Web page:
Women prepare to battle for No. 1 spot

The battle to be crowned No. 1 women's team in the world begins this week when England, India, New Zealand and Australia compete in the Natwest Twenty20 and 50-over quadrangular tournament

Aimee Watkins, Jhulan Goswami, Charlotte Edwards and Jodie Fields pose with the trophy, NatWest Women's T20 Quadrangular Series, Chelmsford, June 22, 2011

The captains pose with the Natwest Trophy  •  Getty Images

The battle to be crowned No. 1 women's team in the world begins this week when England, India, New Zealand and Australia compete in the Natwest Twenty20 and 50-over quadrangular tournament.
Two years ago England were undisputedly the best side, winning the World Twenty20 and World Cup in the same year, as well as retaining the women's Ashes. Since then other sides have improved while injuries and loss of form have seen England rejoin the rest of the pack.
They had a poor World Twenty20 in West Indies last year, falling out at the group stage, while Australia took the trophy after beating New Zealand in the final. England also then lost their hold on the Ashes when Australia won a one-off Test in Sydney at the beginning of the year.
Despite the slips, Charlotte Edwards, England's captain, is confident her side can turn things around and is looking forward to putting on a good show when the Twenty20-leg starts on Thursday, against New Zealand in Chelmsford.
"We have been lacklustre in the last couple of years I guess, but we welcome back a number of players from injury and other things and we're looking forward to putting on a good show," she told ESPNcricinfo. "The atmosphere we get for Twenty20 cricket especially is good and hopefully if we get some people at the grounds we can show that we are a good side."
Though Edwards conceded home conditions will help she didn't feel England could start as favourites. "I don't think, with the way the teams are now, that anyone can really feel favourites. Especially in Twenty20 cricket where it just takes one good performance to turn things.
"These are our home conditions though so I guess that should be something that works in our favour but I'm just looking forward to a good performance from all our players. Gone are the days in women's cricket where you just needed one strong player to win games; we will need all of our players to claim that title of No. 1."
Australia have a clutch of exciting players and after lifting the World Twenty20 are confident of impressing again. Captain Jodie Fields thinks the experience that many of the players gained in England two years ago will hold the side in good stead.
"The girls played really well in the West Indies and the goal here is to come and perform as well and win the tournament. We have our experienced and consistent players like Lisa Sthalekar and Shelley Nitschke who will look to drive our younger players. Meg Lanning, our opener, is one who I expect will come out here and do well.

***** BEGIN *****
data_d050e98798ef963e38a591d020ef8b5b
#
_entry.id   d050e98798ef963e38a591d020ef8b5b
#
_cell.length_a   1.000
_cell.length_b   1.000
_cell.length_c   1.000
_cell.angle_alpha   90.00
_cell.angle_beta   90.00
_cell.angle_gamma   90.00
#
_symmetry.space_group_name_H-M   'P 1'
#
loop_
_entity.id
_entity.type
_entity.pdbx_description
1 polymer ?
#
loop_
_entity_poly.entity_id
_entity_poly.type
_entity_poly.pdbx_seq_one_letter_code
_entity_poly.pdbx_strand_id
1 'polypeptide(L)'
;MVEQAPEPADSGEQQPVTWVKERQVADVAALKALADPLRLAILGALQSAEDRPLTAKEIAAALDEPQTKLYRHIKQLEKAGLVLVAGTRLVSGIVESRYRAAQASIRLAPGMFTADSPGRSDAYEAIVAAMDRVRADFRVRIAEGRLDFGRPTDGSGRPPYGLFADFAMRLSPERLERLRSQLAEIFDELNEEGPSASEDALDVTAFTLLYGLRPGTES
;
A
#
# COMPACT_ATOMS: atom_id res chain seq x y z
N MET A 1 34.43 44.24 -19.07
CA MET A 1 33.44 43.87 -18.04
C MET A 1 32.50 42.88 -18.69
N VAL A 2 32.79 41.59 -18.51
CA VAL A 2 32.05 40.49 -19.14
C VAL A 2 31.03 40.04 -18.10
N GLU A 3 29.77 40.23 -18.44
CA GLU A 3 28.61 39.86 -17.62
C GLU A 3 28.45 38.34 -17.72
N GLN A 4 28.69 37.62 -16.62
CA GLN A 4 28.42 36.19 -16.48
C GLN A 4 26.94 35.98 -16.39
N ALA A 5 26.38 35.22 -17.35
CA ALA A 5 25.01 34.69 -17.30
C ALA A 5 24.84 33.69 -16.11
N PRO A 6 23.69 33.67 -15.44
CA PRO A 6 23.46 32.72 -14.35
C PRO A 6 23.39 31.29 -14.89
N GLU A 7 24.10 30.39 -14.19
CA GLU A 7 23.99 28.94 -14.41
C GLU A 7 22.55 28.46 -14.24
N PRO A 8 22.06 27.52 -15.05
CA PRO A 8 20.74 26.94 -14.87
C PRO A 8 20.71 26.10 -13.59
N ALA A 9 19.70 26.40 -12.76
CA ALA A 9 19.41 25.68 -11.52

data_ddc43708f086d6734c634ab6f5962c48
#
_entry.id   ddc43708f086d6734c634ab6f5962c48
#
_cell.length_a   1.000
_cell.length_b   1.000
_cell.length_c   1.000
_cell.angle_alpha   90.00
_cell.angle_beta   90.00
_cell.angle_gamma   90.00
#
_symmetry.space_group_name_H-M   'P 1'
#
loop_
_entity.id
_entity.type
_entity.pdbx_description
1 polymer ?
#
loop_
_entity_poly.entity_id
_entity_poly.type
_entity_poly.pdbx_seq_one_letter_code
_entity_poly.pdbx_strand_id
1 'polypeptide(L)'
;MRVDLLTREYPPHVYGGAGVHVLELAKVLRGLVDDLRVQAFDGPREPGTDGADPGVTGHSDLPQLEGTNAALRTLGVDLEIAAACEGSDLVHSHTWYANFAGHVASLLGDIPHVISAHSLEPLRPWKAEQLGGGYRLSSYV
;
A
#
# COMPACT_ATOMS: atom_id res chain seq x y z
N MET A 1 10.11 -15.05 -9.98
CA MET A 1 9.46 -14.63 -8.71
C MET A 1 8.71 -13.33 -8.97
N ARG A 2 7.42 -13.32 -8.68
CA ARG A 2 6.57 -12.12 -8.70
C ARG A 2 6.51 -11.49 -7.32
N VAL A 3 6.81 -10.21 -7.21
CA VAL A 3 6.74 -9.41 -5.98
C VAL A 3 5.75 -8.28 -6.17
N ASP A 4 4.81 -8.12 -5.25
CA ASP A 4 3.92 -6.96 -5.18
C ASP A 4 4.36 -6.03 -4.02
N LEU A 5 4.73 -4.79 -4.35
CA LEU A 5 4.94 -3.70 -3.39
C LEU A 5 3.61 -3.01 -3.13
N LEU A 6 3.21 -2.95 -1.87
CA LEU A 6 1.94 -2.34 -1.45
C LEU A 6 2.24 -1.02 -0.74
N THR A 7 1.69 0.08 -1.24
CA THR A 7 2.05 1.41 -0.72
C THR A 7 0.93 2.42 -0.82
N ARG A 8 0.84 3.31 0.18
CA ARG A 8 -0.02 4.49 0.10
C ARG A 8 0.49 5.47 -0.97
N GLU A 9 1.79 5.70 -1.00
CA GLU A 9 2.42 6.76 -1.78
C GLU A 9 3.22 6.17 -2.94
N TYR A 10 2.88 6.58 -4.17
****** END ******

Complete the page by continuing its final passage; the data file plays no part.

"We've been training really hard since coming over here. We're happy playing both formats and we think we can come here and win both [the Twenty20 and 50-over tournaments], that's what our aim is."
For local rivals New Zealand, the tournament represents captain Aimee Watkins' farewell as she's retiring at the end of the tour. That, though, won't, be a distraction for her team, Watkins said, but their recent form has been patchy and she says her side will start as underdogs.
"I know it's my last tour and it's actually quite an exciting time for me but it won't affect the players," Watkins said. "We are excited to be here and it's a great tournament with the best teams. Though I'm confident in all our players I'd say we probably start as underdogs. We play India on Thursday and they have won both their warm-up games while we've come out of our off season."
New Zealand have been perpetual bridesmaids; they lost in the final of the last World Twenty20 to Australia, the one before that to England in 2009 and, in the same year, the final of the 50-over World Cup as well.
It is an aspect of their game that the team has discussed and Watkins says they have been unable to understand exactly what the problem is. "It's something we have discussed a lot, with coaches, among ourselves as players, but we can't put our finger on it.
"I don't think it's a specific problem really. On the day you need a bit of luck but each time, while we've been outplayed by a better side, we haven't maybe given the best account of ourselves."
One thing that will be in New Zealand's favour is the weather. Dank, damp and cold, the English summer is more than familiar to New Zealand and Watkins, who has happy memories of England after top-scoring in the 2009 World Twenty20, says the team will relish the conditions. "We love touring here. The weather and conditions suit us and are very familiar."
India will be less impressed with conditions having left the height of summer back home. Yet captain Jhulan Goswami says the exposure is important for the team and thinks the tournament is crucial for their development. "After the World Cups this is the biggest tournament," said Goswami. "It gives us exposure against the best teams. Obviously some of our players haven't been here but to be the best you have to play well in all conditions. We are really looking forward to just starting."

Sahil Dutta is an assistant editor at ESPNcricinfo